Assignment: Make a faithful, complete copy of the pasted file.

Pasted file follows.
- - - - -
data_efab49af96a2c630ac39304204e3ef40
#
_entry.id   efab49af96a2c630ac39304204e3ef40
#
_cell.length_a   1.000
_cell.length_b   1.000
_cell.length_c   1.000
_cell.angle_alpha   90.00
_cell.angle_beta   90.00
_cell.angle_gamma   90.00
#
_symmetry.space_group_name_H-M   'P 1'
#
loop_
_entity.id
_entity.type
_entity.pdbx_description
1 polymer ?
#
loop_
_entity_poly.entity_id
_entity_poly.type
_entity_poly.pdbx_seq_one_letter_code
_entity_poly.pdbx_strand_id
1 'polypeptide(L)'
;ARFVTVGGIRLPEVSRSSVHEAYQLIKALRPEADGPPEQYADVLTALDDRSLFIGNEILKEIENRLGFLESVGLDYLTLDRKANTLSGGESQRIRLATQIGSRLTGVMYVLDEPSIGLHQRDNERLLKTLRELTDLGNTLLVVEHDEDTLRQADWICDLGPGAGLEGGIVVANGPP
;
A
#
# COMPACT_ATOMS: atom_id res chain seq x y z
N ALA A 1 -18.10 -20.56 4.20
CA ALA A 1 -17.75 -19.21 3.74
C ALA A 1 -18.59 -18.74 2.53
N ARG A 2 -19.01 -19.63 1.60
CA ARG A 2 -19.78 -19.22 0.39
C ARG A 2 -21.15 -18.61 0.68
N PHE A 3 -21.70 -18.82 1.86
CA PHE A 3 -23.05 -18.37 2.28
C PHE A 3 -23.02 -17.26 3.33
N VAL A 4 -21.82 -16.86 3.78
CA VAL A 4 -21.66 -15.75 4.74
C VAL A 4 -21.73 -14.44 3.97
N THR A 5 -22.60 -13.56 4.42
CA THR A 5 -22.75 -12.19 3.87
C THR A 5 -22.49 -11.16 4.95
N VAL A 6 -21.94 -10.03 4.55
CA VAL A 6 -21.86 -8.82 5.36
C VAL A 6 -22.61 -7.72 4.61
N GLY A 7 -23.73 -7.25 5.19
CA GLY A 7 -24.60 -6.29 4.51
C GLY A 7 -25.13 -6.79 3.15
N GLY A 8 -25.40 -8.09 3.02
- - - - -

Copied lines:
data_efab49af96a2c630ac39304204e3ef40
#
_entry.id   efab49af96a2c630ac39304204e3ef40
#
_cell.length_a   1.000
_cell.length_b   1.000
_cell.length_c   1.000
_cell.angle_alpha   90.00
_cell.angle_beta   90.00
_cell.angle_gamma   90.00
#
_symmetry.space_group_name_H-M   'P 1'
#
loop_
_entity.id
_entity.type
_entity.pdbx_description
1 polymer ?
#
loop_
_entity_poly.entity_id
_entity_poly.type
_entity_poly.pdbx_seq_one_letter_code
_entity_poly.pdbx_strand_id
1 'polypeptide(L)'
;ARFVTVGGIRLPEVSRSSVHEAYQLIKALRPEADGPPEQYADVLTALDDRSLFIGNEILKEIENRLGFLESVGLDYLTLDRKANTLSGGESQRIRLATQIGSRLTGVMYVLDEPSIGLHQRDNERLLKTLRELTDLGNTLLVVEHDEDTLRQADWICDLGPGAGLEGGIVVANGPP
;
A
#
# COMPACT_ATOMS: atom_id res chain seq x y z
N ALA A 1 -18.10 -20.56 4.20
CA ALA A 1 -17.75 -19.21 3.74
C ALA A 1 -18.59 -18.74 2.53
N ARG A 2 -19.01 -19.63 1.60
CA ARG A 2 -19.78 -19.22 0.39
C ARG A 2 -21.15 -18.61 0.68
N PHE A 3 -21.70 -18.82 1.86
CA PHE A 3 -23.05 -18.37 2.28
C PHE A 3 -23.02 -17.26 3.33
N VAL A 4 -21.82 -16.86 3.78
CA VAL A 4 -21.66 -15.75 4.74
C VAL A 4 -21.73 -14.44 3.97
N THR A 5 -22.60 -13.56 4.42
CA THR A 5 -22.75 -12.19 3.87
C THR A 5 -22.49 -11.16 4.95
N VAL A 6 -21.94 -10.03 4.55
CA VAL A 6 -21.86 -8.82 5.36
C VAL A 6 -22.61 -7.72 4.61
N GLY A 7 -23.73 -7.25 5.19
CA GLY A 7 -24.60 -6.29 4.51
C GLY A 7 -25.13 -6.79 3.15
N GLY A 8 -25.40 -8.09 3.02